As a celebration for Women’s History Month, SAFG is holding a special STEM program at six Oakland Libraries (Melrose, Brookfield, 81st, Montclair, Asian and Elmhurst Libraries) throughout the month of March. In addition to learning about famous women in STEM, this fun program will look at “Space Science” and introduce kids to female STEM role models – who will talk about their STEM careers and why they love STEM. Please check out our website for more details on all of our library programs.
Finally, SAFG is happy to announce another new after school STEM program starting at Emerson Elementary in Oakland from April – June 2017. We are looking forward to working with Emerson’s K-2nd grade budding scientists!
SAFG is very pleased to announce it received a grant from NXP Semiconductors to support its Summer 2017 STEM Library Programs in Oakland. This program is in coordination with the Lawrence Hall of Science (LHS) at University of California, Berkeley. Free, drop-in STEM programs will be held at three Oakland libraries from June – August. We will post the classes on our website in April. SAFG and LHS hope to reach over 500 children during this program. Thank you NXP for your generous support and helping us engage girls and boys in Oakland in STEM!
On May 4th SAFG will be participating in East Bay Gives (EBG) – a 24-hour online giving blitz supporting Bay Area nonprofits. EBG aims to mobilize more than 15,000 people to give $5 million to support hundreds of nonprofits. We would love your support on this day and will send out a reminder at the beginning of May. EBG will be giving cash prizes out to organizations raising money throughout the day – so your support can help us receive extra donations from EBG.
If your company provides small grants to STEM programs, we would love to apply. We would also love to come speak to your company at a brown bag lunch to gain support for our mission. Please contact Courtenay at firstname.lastname@example.org.
If you would like to donate and support girls in science, please go to our website:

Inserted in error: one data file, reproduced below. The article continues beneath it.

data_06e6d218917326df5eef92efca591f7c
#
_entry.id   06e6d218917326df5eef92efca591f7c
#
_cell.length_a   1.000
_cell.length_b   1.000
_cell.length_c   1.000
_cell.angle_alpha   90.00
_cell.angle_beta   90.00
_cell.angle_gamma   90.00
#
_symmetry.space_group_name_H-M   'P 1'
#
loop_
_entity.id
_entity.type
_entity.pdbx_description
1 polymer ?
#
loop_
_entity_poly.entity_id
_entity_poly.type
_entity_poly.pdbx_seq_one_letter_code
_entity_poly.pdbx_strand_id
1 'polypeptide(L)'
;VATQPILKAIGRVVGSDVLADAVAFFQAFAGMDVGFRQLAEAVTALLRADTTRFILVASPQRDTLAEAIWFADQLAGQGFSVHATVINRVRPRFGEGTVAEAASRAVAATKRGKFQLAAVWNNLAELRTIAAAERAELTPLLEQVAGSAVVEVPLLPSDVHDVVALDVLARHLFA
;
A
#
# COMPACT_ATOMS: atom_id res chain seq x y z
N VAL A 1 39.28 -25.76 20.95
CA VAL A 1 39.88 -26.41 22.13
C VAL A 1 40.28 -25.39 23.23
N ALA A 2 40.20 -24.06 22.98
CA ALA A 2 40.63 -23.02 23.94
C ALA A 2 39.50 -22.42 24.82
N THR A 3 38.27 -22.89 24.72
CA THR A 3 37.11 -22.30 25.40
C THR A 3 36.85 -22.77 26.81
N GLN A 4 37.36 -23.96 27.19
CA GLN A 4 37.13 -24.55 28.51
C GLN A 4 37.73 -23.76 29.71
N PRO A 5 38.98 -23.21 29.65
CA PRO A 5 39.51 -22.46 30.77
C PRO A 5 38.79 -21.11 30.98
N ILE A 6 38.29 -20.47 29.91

Summer Camp 2017
SAFG is getting ready for lots of hands-on STEM fun this summer! In addition to the expanded STEM drop-In Library Programs mentioned in our Fundraising Update, sponsored by NXP Semiconductors, SAFG will also offer summer camps. Please stay tuned for information on registration details on our website.
Scientific Adventures at home
Springtime STEM: Tie-Dyed Flowers
If you want to get creative with flowers, there’s another option besides simple arranging: tie-dye! You can dye white blooms to create multi-colored blossoms. First get some white flowers, carnations work well.
- White flowers
- Sharp knife
- Food dye
- Containers for food dye and flowers
Trim the Stems: Cut the stems of the flowers so they’re between 12″–18″ tall (the shorter the stem, the faster the color change). Remove any large leaves. Using a sharp knife, cut a 6″ slit that bisects the very bottom of the stem. You should now have 2 sections of stem at the bottom of your flower. If you’re using more than two colors of dye, cut one or both of these stem sections in half. Keep these cut edges moist since exposure to oxygen can make the flowers wilt at a faster rate.
Add Dye: Set up a container for each color you plan to use and fill with enough water to cover the slit you cut in the stems. Use roughly 20-30 drops of dye per cup. If your bouquet came with a little packet of flower food, you can divide it equally among the cups. Place each separate stem end into a cup of colored water and prop up the flowers so they don’t fall over.
Wait: You should begin to see the first hints of color in the petals after a couple of hours, but wait a full 24 hours to see an even more vibrant color change. Don’t wait too long though — these flowers won’t last forever. Cut off the frayed bottom edges and gift your tie-dye bouquet to someone special.
The Science! As the flower releases moisture through a process known as transpiration, more water gets pulled up through tiny tubes within the stems known as xylem. Water has a tendency to “stick” to water, so as a water molecule leaves the plant it drags the next water molecule up to take its place.
Courtesy of Make